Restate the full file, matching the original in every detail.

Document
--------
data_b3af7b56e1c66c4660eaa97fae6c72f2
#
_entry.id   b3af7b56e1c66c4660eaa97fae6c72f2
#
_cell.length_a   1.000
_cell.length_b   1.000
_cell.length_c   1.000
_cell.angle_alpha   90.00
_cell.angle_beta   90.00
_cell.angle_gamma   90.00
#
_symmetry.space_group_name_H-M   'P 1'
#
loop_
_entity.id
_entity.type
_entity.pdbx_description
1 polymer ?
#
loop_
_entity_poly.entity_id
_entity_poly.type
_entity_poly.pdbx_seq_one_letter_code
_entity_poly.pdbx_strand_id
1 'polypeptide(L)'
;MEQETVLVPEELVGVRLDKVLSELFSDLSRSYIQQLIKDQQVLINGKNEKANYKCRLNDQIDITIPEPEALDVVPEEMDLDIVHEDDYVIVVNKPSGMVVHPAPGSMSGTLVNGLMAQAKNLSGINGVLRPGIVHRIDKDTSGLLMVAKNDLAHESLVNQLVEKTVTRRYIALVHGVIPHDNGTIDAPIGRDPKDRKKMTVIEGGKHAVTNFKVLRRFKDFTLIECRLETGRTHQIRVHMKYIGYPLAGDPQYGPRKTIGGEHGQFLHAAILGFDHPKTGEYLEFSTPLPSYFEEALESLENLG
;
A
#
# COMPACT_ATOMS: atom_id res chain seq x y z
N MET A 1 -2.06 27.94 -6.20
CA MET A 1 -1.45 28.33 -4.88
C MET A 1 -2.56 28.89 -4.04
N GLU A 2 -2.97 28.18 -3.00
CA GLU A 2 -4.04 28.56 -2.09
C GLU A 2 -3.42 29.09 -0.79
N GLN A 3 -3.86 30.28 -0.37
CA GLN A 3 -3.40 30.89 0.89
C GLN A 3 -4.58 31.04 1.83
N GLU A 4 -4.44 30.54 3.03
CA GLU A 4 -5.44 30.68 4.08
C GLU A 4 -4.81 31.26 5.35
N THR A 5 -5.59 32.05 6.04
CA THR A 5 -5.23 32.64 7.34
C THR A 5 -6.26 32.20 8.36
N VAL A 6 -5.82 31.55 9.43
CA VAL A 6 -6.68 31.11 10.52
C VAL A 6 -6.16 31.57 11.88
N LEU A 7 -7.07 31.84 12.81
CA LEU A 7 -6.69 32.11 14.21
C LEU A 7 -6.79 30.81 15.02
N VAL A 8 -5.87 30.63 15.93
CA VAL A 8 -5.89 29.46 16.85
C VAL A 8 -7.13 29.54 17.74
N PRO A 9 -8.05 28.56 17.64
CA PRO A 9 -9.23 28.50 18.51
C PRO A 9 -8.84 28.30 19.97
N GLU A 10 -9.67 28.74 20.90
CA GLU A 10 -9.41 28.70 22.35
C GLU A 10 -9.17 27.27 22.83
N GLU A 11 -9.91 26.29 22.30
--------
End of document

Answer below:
data_b3af7b56e1c66c4660eaa97fae6c72f2
#
_entry.id   b3af7b56e1c66c4660eaa97fae6c72f2
#
_cell.length_a   1.000
_cell.length_b   1.000
_cell.length_c   1.000
_cell.angle_alpha   90.00
_cell.angle_beta   90.00
_cell.angle_gamma   90.00
#
_symmetry.space_group_name_H-M   'P 1'
#
loop_
_entity.id
_entity.type
_entity.pdbx_description
1 polymer ?
#
loop_
_entity_poly.entity_id
_entity_poly.type
_entity_poly.pdbx_seq_one_letter_code
_entity_poly.pdbx_strand_id
1 'polypeptide(L)'
;MEQETVLVPEELVGVRLDKVLSELFSDLSRSYIQQLIKDQQVLINGKNEKANYKCRLNDQIDITIPEPEALDVVPEEMDLDIVHEDDYVIVVNKPSGMVVHPAPGSMSGTLVNGLMAQAKNLSGINGVLRPGIVHRIDKDTSGLLMVAKNDLAHESLVNQLVEKTVTRRYIALVHGVIPHDNGTIDAPIGRDPKDRKKMTVIEGGKHAVTNFKVLRRFKDFTLIECRLETGRTHQIRVHMKYIGYPLAGDPQYGPRKTIGGEHGQFLHAAILGFDHPKTGEYLEFSTPLPSYFEEALESLENLG
;
A
#
# COMPACT_ATOMS: atom_id res chain seq x y z
N MET A 1 -2.06 27.94 -6.20
CA MET A 1 -1.45 28.33 -4.88
C MET A 1 -2.56 28.89 -4.04
N GLU A 2 -2.97 28.18 -3.00
CA GLU A 2 -4.04 28.56 -2.09
C GLU A 2 -3.42 29.09 -0.79
N GLN A 3 -3.86 30.28 -0.37
CA GLN A 3 -3.40 30.89 0.89
C GLN A 3 -4.58 31.04 1.83
N GLU A 4 -4.44 30.54 3.03
CA GLU A 4 -5.44 30.68 4.08
C GLU A 4 -4.81 31.26 5.35
N THR A 5 -5.59 32.05 6.04
CA THR A 5 -5.23 32.64 7.34
C THR A 5 -6.26 32.20 8.36
N VAL A 6 -5.82 31.55 9.43
CA VAL A 6 -6.68 31.11 10.52
C VAL A 6 -6.16 31.57 11.88
N LEU A 7 -7.07 31.84 12.81
CA LEU A 7 -6.69 32.11 14.21
C LEU A 7 -6.79 30.81 15.02
N VAL A 8 -5.87 30.63 15.93
CA VAL A 8 -5.89 29.46 16.85
C VAL A 8 -7.13 29.54 17.74
N PRO A 9 -8.05 28.56 17.64
CA PRO A 9 -9.23 28.50 18.51
C PRO A 9 -8.84 28.30 19.97
N GLU A 10 -9.67 28.74 20.90
CA GLU A 10 -9.41 28.70 22.35
C GLU A 10 -9.17 27.27 22.83
N GLU A 11 -9.91 26.29 22.30